Dr. Richard Alley, received the Nobel Peace Prize for work on climate change
Dr. Richard Alley is a Penn State professor, environmental scientist, PBS host, book author, polar ice expert, bicycle enthusiast, geologist, Nobel Prize winner, Johnny Cash impersonator, former oil company employee, and—according to The New York Times’ Andy Revkin—a “cross between [acclaimed Hollywood director] Woody Allen and [late American astronomer] Carl Sagan.”
Richard is an Evan Pugh Professor of Geosciences in Penn State's College of Earth and Mineral Sciences. His research interests focus on glaciology, sea level change and abrupt climate change, and he frequently discusses earth sciences on major media outlets, including NPR, BBC and PBS. He is widely credited with showing that the earth has experienced abrupt climate change in the past—and likely will again, based on his meticulous study of ice cores from Greenland and West Antarctica.
Richard joined the faculty of Penn State in 1988 after graduating from the University of Wisconsin in 1987 and continuing his research for a short time there. In recent years, he served as one of the authors on the U.N. Intergovernmental Panel on Climate Change, whose members shared the 2007 Nobel Peace Prize with former Vice President Al Gore. He was elected to the National Academy of Sciences in 2008; awarded the prestigious Tyler Prize for Environmental Achievement in 2009; hosted a PBS special on climate change and sustainable energy titled "Earth: The Operators' Manual," authored a companion book of the same name, and received a Heinz Award for being a leader in climate and polar ice studies in 2011; and, most recently, was named one of the inaugural five recipients of the U.S. News & World Reports Science, Technology, Engineering and Mathematics (STEM) Leadership Hall of Fame awards.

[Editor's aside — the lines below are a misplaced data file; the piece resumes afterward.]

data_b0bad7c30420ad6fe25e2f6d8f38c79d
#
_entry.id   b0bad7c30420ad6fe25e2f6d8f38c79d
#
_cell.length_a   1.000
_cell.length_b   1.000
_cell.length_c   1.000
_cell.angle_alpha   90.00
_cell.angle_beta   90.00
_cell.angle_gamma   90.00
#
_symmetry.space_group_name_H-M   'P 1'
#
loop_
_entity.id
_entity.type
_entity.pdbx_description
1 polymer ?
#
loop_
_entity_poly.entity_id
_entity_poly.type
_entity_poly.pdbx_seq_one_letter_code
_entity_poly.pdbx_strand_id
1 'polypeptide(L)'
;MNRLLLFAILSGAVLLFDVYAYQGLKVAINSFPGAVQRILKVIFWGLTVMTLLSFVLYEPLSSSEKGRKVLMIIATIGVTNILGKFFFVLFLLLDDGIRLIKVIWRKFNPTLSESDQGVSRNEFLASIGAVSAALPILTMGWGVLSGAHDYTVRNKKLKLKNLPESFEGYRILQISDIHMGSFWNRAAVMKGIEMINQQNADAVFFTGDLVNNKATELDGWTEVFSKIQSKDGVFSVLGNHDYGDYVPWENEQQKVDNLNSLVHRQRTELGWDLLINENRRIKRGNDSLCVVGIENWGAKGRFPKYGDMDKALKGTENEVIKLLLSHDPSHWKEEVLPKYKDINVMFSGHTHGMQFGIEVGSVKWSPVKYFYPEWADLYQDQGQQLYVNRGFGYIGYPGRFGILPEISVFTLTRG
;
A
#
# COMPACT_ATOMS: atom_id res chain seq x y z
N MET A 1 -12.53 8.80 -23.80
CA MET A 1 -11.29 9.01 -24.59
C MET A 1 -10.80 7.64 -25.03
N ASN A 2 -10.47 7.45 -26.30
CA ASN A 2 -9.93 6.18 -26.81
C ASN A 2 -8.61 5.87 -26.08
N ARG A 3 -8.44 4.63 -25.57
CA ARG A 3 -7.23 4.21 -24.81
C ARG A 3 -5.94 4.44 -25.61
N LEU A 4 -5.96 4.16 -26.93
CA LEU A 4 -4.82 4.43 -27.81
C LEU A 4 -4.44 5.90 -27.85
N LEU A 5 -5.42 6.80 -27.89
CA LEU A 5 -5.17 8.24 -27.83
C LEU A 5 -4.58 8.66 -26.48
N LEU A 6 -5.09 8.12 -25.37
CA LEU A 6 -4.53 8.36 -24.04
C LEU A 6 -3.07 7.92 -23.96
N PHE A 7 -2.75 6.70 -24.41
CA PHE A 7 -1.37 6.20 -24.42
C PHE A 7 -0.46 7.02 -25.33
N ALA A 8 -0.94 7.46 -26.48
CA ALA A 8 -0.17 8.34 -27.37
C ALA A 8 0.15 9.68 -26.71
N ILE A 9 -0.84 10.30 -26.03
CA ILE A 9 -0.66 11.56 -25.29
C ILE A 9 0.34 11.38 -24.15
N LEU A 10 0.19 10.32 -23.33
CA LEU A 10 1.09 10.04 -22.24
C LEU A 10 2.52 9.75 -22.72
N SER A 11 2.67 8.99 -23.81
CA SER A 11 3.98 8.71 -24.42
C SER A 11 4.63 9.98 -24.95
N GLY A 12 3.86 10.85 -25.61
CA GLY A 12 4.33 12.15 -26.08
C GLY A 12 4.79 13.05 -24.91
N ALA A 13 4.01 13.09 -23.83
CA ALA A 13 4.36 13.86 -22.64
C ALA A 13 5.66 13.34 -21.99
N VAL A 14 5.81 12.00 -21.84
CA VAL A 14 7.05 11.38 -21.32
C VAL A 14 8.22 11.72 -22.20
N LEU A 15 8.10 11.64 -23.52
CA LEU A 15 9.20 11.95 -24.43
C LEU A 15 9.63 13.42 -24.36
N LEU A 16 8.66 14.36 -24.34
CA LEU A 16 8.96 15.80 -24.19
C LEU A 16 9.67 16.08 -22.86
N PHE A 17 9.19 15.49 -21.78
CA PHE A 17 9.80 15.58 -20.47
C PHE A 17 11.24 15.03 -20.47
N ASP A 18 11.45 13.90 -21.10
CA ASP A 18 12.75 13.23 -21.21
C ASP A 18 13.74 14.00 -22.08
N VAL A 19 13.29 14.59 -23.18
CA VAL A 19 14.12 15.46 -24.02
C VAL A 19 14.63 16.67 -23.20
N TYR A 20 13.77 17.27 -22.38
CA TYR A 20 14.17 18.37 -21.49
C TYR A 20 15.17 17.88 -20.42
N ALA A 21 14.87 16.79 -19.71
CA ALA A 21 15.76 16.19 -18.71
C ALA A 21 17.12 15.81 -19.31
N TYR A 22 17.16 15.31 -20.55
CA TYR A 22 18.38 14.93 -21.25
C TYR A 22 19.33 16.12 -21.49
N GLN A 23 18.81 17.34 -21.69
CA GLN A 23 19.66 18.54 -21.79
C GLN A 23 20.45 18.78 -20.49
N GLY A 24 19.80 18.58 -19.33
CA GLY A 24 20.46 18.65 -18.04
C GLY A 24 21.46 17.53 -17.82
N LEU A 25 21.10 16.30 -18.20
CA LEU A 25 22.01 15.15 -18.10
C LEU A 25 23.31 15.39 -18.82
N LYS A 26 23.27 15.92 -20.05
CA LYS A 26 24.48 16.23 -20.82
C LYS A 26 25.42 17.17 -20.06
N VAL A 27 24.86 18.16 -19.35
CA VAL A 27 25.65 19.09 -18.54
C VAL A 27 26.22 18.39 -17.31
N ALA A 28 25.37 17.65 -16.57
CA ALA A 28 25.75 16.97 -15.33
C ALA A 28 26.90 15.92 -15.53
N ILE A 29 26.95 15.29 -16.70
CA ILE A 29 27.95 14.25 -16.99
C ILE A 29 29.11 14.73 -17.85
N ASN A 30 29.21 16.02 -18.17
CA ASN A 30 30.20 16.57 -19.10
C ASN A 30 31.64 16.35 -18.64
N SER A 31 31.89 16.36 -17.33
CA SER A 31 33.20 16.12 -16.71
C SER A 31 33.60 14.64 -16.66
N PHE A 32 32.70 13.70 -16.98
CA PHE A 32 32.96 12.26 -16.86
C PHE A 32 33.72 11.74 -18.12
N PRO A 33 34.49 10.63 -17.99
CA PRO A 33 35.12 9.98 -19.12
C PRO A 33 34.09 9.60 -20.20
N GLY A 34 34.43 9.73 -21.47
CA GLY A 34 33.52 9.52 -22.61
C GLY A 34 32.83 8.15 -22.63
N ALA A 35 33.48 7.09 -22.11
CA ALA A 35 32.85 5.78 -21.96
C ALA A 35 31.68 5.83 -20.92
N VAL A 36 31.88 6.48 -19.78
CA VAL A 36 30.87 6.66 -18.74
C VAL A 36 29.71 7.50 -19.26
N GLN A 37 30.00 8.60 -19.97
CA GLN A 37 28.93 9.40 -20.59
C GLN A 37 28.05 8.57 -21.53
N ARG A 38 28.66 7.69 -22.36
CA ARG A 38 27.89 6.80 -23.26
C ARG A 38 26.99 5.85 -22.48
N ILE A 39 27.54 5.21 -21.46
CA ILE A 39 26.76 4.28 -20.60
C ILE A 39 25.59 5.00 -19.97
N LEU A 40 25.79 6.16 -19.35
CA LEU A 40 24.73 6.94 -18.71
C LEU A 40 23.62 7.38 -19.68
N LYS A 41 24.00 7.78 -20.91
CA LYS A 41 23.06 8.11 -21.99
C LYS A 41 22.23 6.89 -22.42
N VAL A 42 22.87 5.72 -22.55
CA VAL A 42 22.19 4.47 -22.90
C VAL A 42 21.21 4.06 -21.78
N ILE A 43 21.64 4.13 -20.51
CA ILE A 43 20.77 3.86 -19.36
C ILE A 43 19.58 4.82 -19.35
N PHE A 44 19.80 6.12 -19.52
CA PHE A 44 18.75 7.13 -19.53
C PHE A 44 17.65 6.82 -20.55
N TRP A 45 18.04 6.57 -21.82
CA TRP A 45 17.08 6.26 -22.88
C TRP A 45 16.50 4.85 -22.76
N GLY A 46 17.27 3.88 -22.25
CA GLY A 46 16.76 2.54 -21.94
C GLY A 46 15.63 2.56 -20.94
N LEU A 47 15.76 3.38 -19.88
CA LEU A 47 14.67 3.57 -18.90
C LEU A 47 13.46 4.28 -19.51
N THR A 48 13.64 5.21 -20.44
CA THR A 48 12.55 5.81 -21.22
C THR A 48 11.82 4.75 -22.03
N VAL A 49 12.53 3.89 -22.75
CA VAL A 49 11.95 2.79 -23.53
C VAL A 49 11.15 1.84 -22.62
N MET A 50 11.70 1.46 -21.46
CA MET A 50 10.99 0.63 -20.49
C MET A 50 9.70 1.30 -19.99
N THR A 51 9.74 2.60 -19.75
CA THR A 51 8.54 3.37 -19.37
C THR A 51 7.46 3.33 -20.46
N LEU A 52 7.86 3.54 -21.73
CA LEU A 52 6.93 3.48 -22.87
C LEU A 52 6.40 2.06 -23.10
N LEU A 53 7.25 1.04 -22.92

Richard continues to give back to the science community, serving, and having served, on a variety of advisory panels and steering committees for targeted research activities, the National Science Foundation and professional societies including the congressionally mandated Antarctic External Review Panel and the Polar Research Board. He’s also provided advice to numerous U.S. government officials in multiple administrations including a vice president, the president's science adviser, and several committees and individual members of the U. S. Senate and House of Representatives.
Throughout everything, Richard has remained dedicated to educating and truly engaging Penn State students. Case in point: He’s been known to sing about the value of seismology in a parody of Johnny Cash's "I Walk the Line” and address global warming to the tune of Creedence Clearwater Revival’s “Proud Mary.”